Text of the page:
Clearly, this is one of the best phone bargains I’ve come across. Both Huawei and Xiomi have full lines of phones, most of which offer big savings over other Android makes.

What does this mean for the future? I would expect these companies to hurt Samsung most of all, who has led the Android phone market. Apple also needs to be wary. This is the start of full-featured, powerful smartphones at prices unimaginable just a few years ago.


Baker is the author of "From Concept to Consumer," published by Financial Times Press. Send comments to phil.baker@sddt.com. Comments may be published online or as Letters to the Editor.

More Phil Baker Columns

Chinese companies enter global smartphone market

Both Apple and Samsung are poised to introduce new smartphones in early September. It’s a yearly ritual that highlights the intense competition between the two leading phone makers, each vying to outdo the other. Most expect Apple to release an iPhone design with a larger 4.7-inch display and Samsung to release a Galaxy 5 with a more substantial enclosure.

Essential gadgets for the connected traveler

My wife and I just returned from a two-week vacation visiting Oslo, Bergen and the fjords in Norway, and several towns in Normandy and the Loire Valley in France. I was able to try out some products — not to make work more efficient, but to help make our vacation run smoothly. We carried a MacBook, iPad, and two phones, a Verizon iPhone and T-Mobile HTC One.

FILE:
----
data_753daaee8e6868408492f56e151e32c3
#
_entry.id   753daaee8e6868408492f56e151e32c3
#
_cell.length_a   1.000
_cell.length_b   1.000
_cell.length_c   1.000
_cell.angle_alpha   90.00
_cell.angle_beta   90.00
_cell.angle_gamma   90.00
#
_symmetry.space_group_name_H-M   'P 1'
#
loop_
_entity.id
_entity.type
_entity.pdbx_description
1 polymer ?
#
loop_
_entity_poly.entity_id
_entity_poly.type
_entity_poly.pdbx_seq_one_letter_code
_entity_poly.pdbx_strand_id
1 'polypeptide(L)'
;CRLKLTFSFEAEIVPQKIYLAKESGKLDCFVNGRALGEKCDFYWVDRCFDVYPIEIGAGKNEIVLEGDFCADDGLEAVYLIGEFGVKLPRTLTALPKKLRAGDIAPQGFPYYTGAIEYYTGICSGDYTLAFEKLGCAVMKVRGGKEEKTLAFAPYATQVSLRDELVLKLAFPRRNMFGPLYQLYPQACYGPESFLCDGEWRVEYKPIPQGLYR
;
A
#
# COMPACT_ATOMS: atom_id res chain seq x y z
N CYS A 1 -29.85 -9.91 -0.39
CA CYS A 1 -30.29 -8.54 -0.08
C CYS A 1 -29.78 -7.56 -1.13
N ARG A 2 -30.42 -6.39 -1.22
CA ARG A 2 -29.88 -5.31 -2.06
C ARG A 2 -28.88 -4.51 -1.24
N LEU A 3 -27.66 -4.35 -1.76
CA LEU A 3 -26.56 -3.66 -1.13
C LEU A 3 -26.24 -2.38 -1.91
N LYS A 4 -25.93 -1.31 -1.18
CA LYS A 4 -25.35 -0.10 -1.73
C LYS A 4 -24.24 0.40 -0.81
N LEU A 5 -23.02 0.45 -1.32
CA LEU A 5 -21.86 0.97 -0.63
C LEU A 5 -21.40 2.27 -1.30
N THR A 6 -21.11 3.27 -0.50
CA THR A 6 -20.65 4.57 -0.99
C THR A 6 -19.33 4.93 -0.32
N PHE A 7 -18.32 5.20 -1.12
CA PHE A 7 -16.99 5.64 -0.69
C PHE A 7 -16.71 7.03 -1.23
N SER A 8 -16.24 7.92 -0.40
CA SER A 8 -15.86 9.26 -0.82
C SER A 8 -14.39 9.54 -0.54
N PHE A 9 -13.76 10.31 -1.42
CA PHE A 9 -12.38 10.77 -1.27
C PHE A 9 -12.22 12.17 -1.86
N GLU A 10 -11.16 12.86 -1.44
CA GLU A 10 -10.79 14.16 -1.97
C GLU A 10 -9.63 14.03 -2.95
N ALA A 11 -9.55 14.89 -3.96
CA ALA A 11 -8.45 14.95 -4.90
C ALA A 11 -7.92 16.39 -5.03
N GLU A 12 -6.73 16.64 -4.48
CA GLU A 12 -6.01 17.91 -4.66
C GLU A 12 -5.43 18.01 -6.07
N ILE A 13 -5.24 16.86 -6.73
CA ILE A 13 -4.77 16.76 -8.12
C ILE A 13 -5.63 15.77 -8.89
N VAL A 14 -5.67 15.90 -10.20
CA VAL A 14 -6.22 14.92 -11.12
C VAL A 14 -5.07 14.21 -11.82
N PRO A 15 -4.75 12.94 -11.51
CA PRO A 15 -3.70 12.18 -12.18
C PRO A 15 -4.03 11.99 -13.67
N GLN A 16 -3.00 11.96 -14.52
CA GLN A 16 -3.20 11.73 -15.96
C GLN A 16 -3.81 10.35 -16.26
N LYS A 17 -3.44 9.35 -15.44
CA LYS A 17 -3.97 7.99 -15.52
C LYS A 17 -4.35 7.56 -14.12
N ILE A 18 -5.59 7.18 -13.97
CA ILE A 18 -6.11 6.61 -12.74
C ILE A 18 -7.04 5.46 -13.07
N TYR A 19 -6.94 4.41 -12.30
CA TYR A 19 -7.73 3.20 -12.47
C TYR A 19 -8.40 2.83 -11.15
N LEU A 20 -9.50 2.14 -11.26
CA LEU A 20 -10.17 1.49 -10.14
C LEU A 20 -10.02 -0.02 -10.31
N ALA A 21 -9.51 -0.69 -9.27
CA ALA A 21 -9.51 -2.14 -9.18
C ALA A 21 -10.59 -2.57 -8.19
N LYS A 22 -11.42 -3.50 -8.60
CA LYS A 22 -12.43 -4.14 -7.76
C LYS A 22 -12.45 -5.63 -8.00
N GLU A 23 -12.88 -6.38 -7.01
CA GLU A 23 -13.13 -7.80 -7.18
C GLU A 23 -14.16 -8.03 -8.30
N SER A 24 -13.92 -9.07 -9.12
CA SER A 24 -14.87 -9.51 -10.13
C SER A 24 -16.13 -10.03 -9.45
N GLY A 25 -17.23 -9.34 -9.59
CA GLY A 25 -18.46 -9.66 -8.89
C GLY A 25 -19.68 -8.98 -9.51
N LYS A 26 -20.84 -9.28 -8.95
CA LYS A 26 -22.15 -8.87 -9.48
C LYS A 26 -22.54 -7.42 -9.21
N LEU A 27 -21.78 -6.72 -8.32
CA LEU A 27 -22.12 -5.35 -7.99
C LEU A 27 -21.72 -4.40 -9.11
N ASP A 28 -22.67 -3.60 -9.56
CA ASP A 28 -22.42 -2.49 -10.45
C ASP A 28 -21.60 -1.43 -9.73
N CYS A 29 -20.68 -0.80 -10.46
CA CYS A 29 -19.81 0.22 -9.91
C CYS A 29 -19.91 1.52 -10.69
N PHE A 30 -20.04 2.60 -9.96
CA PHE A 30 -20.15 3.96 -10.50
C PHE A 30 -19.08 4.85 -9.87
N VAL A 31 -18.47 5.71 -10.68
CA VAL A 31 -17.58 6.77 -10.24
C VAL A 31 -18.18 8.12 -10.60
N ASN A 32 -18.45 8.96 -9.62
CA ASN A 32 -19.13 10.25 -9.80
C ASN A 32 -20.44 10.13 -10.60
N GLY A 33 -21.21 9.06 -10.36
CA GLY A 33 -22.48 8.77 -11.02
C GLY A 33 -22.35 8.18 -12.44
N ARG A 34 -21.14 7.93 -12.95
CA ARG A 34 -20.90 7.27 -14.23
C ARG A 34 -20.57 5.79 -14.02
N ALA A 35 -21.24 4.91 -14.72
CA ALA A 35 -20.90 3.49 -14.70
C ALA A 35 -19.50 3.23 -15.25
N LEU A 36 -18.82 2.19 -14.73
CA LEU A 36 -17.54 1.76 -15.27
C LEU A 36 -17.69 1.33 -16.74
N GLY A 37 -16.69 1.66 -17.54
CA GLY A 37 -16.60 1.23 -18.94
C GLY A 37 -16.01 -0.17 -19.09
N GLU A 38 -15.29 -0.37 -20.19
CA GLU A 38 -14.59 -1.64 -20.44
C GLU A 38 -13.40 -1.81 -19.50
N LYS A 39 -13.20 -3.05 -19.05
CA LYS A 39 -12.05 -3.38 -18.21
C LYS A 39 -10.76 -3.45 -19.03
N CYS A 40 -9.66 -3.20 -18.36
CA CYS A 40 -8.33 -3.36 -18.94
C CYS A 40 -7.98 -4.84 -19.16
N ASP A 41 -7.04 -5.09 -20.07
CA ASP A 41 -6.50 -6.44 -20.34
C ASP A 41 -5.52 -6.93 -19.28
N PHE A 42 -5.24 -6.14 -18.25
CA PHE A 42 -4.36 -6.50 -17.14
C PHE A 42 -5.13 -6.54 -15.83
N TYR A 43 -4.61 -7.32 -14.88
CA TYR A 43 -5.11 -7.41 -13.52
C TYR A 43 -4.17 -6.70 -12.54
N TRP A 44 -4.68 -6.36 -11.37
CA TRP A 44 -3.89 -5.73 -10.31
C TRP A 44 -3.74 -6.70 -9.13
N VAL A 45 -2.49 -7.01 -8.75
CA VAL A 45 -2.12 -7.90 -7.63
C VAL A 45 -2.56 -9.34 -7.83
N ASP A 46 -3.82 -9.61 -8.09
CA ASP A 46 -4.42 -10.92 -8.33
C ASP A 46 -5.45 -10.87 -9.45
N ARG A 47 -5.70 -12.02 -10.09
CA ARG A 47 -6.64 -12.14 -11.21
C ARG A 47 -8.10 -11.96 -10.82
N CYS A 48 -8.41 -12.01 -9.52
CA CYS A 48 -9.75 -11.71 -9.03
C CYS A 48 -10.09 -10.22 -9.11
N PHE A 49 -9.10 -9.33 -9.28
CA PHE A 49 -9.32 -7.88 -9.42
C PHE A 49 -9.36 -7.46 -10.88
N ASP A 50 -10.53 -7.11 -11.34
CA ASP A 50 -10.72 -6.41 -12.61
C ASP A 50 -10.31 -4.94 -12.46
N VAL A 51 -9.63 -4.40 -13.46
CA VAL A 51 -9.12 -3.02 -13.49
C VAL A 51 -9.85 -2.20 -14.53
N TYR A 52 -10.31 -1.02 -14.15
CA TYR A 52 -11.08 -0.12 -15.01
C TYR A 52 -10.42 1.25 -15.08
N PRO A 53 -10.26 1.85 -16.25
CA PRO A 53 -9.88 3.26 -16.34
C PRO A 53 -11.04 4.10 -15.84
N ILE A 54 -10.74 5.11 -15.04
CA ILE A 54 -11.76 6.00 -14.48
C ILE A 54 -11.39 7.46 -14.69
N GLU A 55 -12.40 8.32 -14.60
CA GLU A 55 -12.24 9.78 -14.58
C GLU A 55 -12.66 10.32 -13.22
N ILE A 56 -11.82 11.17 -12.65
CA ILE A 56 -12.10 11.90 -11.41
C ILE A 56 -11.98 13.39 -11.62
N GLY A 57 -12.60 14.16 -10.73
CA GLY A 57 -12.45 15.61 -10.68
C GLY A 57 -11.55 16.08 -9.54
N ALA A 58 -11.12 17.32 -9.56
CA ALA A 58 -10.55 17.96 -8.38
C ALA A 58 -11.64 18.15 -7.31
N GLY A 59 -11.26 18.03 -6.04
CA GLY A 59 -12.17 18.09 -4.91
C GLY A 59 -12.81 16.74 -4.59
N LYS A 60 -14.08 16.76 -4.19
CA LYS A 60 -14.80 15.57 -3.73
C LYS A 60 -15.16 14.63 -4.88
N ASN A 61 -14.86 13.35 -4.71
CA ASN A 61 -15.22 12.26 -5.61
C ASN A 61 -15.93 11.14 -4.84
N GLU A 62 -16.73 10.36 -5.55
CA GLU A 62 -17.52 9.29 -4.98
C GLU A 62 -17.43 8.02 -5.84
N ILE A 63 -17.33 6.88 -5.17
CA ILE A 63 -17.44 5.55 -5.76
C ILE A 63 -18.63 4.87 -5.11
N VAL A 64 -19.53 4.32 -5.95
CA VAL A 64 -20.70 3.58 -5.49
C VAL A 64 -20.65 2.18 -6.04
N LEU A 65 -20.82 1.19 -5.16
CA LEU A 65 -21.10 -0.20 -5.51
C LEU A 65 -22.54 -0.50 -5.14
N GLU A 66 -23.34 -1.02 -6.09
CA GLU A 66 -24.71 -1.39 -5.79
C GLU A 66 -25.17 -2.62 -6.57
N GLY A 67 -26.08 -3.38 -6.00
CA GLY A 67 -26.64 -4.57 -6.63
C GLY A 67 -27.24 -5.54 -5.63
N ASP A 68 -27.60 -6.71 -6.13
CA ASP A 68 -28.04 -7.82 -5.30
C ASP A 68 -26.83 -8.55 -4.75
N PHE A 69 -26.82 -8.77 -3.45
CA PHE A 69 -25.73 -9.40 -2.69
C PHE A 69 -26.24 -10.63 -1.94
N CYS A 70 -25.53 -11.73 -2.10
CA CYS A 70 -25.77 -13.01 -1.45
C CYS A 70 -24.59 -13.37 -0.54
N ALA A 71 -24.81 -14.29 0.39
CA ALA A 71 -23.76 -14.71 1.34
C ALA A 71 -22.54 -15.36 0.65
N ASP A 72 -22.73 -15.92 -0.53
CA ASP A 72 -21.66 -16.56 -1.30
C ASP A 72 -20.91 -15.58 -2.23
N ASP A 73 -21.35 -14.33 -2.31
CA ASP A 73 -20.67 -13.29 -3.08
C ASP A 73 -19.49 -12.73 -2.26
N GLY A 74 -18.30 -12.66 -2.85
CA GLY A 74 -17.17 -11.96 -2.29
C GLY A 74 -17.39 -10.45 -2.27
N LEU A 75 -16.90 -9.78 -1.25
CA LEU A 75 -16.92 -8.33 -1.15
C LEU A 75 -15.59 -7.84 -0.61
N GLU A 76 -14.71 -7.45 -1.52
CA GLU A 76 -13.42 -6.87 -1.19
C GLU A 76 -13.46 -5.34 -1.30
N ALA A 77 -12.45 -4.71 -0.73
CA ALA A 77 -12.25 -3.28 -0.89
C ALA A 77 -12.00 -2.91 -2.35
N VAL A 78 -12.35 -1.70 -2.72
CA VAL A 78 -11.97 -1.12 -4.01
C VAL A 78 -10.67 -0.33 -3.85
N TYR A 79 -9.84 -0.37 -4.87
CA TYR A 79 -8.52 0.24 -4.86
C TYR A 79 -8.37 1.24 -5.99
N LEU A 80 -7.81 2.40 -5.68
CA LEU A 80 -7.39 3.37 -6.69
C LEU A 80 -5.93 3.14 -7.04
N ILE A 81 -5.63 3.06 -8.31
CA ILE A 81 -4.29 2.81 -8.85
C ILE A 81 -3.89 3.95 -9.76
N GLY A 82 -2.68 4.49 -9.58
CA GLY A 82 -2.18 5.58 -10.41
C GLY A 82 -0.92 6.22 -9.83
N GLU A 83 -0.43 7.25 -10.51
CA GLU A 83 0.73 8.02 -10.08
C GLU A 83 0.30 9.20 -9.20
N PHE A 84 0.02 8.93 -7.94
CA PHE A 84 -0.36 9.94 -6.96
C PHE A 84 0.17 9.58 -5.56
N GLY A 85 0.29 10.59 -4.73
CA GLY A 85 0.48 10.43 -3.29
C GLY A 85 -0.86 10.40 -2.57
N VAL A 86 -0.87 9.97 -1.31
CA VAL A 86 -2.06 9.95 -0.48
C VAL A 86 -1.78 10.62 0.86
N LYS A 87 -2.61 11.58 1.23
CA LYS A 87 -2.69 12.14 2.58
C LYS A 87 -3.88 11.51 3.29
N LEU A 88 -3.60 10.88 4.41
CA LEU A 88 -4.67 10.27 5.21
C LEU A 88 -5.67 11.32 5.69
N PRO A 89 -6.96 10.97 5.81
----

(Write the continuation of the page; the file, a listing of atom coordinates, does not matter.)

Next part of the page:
Why canít the US build consumer electronic products?

I recently returned from a short trip to Shenzhen, the large Chinese city less than an hour’s drive north of Hong Kong. When anyone wonders why we don’t build consumer electronic products in the United States, the one-word answer is Shenzhen.

When two phones are better than one

Ever since I discovered T-Mobile’s ridiculously low-cost International service, I’ve been carrying a T-Mobile phone (HTC One M8) along with my Verizon iPhone 5s.

San Diego Stock Exchange

U.S. Markets

Index Value Change
{{name}} {{value}} {{daychange}}
Updated: -/-/---- -:-- --

San Diego Stock Exchange

Best Performers

Company $ Chg % Chg
{{companysymbol}} {{changefrom}} {{percentchange}}

Worst Performers

Company $ Chg % Chg
{{companysymbol}} {{changefrom}} {{percentchange}}
Updated: -/-/---- -:-- --
Subscribe Today!